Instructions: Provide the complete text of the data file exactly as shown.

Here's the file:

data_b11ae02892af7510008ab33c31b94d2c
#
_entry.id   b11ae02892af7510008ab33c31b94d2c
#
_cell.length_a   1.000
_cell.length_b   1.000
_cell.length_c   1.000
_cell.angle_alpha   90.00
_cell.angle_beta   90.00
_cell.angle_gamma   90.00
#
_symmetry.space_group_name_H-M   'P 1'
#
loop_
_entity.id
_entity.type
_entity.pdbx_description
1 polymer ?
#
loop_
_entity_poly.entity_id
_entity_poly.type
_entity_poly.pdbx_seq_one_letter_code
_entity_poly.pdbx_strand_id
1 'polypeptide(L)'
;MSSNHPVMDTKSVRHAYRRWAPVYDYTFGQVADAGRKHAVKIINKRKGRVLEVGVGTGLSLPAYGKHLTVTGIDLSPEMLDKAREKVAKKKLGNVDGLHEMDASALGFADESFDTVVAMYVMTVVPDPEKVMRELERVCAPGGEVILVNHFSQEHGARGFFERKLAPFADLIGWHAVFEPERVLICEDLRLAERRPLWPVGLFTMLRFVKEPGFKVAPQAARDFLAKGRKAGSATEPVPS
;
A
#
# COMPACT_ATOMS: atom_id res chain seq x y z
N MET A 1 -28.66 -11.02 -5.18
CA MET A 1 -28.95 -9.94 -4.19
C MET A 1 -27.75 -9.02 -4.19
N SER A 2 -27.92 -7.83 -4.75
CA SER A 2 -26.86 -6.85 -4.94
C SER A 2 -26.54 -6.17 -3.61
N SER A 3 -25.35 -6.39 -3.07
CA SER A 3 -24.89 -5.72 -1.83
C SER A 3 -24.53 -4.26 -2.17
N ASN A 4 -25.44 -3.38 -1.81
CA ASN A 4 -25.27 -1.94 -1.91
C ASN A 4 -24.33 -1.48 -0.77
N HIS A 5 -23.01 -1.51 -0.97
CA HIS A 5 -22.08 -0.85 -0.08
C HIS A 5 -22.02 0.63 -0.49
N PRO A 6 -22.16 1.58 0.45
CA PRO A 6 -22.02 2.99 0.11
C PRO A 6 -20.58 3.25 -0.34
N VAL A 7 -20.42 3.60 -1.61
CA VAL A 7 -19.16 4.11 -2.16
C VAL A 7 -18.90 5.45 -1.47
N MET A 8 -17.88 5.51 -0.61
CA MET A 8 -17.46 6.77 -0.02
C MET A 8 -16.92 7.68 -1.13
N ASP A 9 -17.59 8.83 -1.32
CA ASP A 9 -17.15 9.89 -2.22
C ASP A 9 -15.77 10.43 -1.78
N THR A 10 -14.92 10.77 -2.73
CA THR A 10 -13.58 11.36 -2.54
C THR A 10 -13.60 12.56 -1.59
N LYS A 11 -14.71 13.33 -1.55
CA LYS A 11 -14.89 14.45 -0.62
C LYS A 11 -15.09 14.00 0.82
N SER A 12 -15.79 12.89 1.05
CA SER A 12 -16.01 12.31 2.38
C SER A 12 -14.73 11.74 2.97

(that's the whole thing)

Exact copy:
data_b11ae02892af7510008ab33c31b94d2c
#
_entry.id   b11ae02892af7510008ab33c31b94d2c
#
_cell.length_a   1.000
_cell.length_b   1.000
_cell.length_c   1.000
_cell.angle_alpha   90.00
_cell.angle_beta   90.00
_cell.angle_gamma   90.00
#
_symmetry.space_group_name_H-M   'P 1'
#
loop_
_entity.id
_entity.type
_entity.pdbx_description
1 polymer ?
#
loop_
_entity_poly.entity_id
_entity_poly.type
_entity_poly.pdbx_seq_one_letter_code
_entity_poly.pdbx_strand_id
1 'polypeptide(L)'
;MSSNHPVMDTKSVRHAYRRWAPVYDYTFGQVADAGRKHAVKIINKRKGRVLEVGVGTGLSLPAYGKHLTVTGIDLSPEMLDKAREKVAKKKLGNVDGLHEMDASALGFADESFDTVVAMYVMTVVPDPEKVMRELERVCAPGGEVILVNHFSQEHGARGFFERKLAPFADLIGWHAVFEPERVLICEDLRLAERRPLWPVGLFTMLRFVKEPGFKVAPQAARDFLAKGRKAGSATEPVPS
;
A
#
# COMPACT_ATOMS: atom_id res chain seq x y z
N MET A 1 -28.66 -11.02 -5.18
CA MET A 1 -28.95 -9.94 -4.19
C MET A 1 -27.75 -9.02 -4.19
N SER A 2 -27.92 -7.83 -4.75
CA SER A 2 -26.86 -6.85 -4.94
C SER A 2 -26.54 -6.17 -3.61
N SER A 3 -25.35 -6.39 -3.07
CA SER A 3 -24.89 -5.72 -1.83
C SER A 3 -24.53 -4.26 -2.17
N ASN A 4 -25.44 -3.38 -1.81
CA ASN A 4 -25.27 -1.94 -1.91
C ASN A 4 -24.33 -1.48 -0.77
N HIS A 5 -23.01 -1.51 -0.97
CA HIS A 5 -22.08 -0.85 -0.08
C HIS A 5 -22.02 0.63 -0.49
N PRO A 6 -22.16 1.58 0.45
CA PRO A 6 -22.02 2.99 0.11
C PRO A 6 -20.58 3.25 -0.34
N VAL A 7 -20.42 3.60 -1.61
CA VAL A 7 -19.16 4.11 -2.16
C VAL A 7 -18.90 5.45 -1.47
N MET A 8 -17.88 5.51 -0.61
CA MET A 8 -17.46 6.77 -0.02
C MET A 8 -16.92 7.68 -1.13
N ASP A 9 -17.59 8.83 -1.32
CA ASP A 9 -17.15 9.89 -2.22
C ASP A 9 -15.77 10.43 -1.78
N THR A 10 -14.92 10.77 -2.73
CA THR A 10 -13.58 11.36 -2.54
C THR A 10 -13.60 12.56 -1.59
N LYS A 11 -14.71 13.33 -1.55
CA LYS A 11 -14.89 14.45 -0.62
C LYS A 11 -15.09 14.00 0.82
N SER A 12 -15.79 12.89 1.05
CA SER A 12 -16.01 12.31 2.38
C SER A 12 -14.73 11.74 2.97